Physics helps us understand fundamental aspects of the world and underpins much of our advanced technological capability, so it is essential we encourage its study, writes Michelle Simmons.
Is the latest visual campaign to stop the boats – in the form of a graphic novel – enough to counter asylum seekers' fear, panic and desperate need of humanitarian refuge, asks Phillip George.
Major app developers make enormous sums from basic and derivative games, so why shouldn’t independent game makers like the creator of Flappy Bird do the same, asks Thomas Apperley.
The Abbott government is lining itself up as a purist in the neoclassical economics camp and business and the unemployed alike won't be spared, writes Lindy Edwards.
In a string of cases, the High Court has given its stamp of approval for the use of secret evidence and affirmed that Australians have no right to know the case against them, writes Rebecca Ananian-Welsh.
Charles Darwin was one of the greatest scientists of all time and his 205th birthday today is worth celebrating, but he should not be treated like a messiah or deity, writes Rob Brooks.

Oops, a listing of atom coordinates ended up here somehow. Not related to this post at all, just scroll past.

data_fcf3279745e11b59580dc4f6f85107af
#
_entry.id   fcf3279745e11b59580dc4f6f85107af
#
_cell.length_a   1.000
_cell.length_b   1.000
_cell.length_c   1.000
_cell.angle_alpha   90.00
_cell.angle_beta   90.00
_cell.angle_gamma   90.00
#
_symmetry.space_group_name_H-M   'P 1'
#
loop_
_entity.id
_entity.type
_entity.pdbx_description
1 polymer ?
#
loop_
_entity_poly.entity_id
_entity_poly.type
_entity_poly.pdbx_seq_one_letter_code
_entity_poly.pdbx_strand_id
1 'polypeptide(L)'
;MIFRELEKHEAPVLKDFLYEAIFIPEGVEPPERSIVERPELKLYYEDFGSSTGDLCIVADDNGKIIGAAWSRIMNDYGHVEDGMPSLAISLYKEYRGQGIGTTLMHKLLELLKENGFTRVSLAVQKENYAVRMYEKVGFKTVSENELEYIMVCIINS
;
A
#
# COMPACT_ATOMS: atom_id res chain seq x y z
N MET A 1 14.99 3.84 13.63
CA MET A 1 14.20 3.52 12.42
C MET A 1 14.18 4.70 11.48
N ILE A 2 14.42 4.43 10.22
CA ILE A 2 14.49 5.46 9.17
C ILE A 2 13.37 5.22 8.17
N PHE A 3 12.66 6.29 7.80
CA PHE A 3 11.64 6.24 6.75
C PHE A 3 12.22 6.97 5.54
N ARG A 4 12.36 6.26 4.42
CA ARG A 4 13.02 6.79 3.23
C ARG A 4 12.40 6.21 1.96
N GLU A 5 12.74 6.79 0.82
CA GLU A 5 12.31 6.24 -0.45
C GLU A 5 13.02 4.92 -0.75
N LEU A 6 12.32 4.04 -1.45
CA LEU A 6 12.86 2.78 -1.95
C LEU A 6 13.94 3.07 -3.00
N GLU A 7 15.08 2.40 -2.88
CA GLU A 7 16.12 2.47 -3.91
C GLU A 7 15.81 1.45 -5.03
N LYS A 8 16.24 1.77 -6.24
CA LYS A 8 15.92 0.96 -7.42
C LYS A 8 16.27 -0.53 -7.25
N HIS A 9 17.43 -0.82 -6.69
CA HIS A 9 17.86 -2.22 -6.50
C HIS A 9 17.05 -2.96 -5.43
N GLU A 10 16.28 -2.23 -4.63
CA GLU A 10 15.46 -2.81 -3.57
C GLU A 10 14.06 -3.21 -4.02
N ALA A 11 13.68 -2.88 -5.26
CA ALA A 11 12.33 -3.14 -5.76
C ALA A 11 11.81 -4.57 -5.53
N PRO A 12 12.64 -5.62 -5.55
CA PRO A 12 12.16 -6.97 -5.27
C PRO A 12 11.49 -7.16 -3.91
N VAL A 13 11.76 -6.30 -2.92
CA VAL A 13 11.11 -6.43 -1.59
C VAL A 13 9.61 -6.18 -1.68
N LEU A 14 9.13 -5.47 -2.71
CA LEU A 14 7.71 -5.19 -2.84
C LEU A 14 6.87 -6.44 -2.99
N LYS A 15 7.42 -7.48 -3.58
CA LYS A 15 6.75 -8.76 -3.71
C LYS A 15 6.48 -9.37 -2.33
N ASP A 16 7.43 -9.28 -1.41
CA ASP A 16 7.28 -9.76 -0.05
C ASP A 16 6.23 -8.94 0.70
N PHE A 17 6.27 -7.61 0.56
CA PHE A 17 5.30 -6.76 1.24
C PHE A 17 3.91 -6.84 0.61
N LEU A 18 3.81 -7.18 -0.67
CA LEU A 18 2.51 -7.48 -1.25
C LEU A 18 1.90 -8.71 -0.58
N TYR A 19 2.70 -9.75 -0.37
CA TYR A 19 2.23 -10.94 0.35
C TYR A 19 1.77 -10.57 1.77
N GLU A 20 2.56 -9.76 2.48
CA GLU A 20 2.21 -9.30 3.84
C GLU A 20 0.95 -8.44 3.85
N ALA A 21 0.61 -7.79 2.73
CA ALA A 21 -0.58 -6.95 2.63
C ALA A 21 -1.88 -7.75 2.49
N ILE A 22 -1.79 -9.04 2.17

Developing practical strategies for Aboriginal and Torres Strait Islander youth to reinforce their rights in Australia is the focus of an intensive summit at UNSW this week.
PhD candidate Evelyn Linardy is working on a portable DNA testing device that will allow doctors, researchers and border security to identify samples within 10 minutes. VIDEO
Royal commissions are shaped as much by the person who runs them as by the powers they wield, and the man named to lead the investigation into Australia's trade unions is a brilliant lawyer with a strong streak of independence, writes George Williams.
A UNSW conference will critically analyse the rapid expansion of biomedical technologies and their strengths and limitations in the treatment of HIV and blood borne viruses.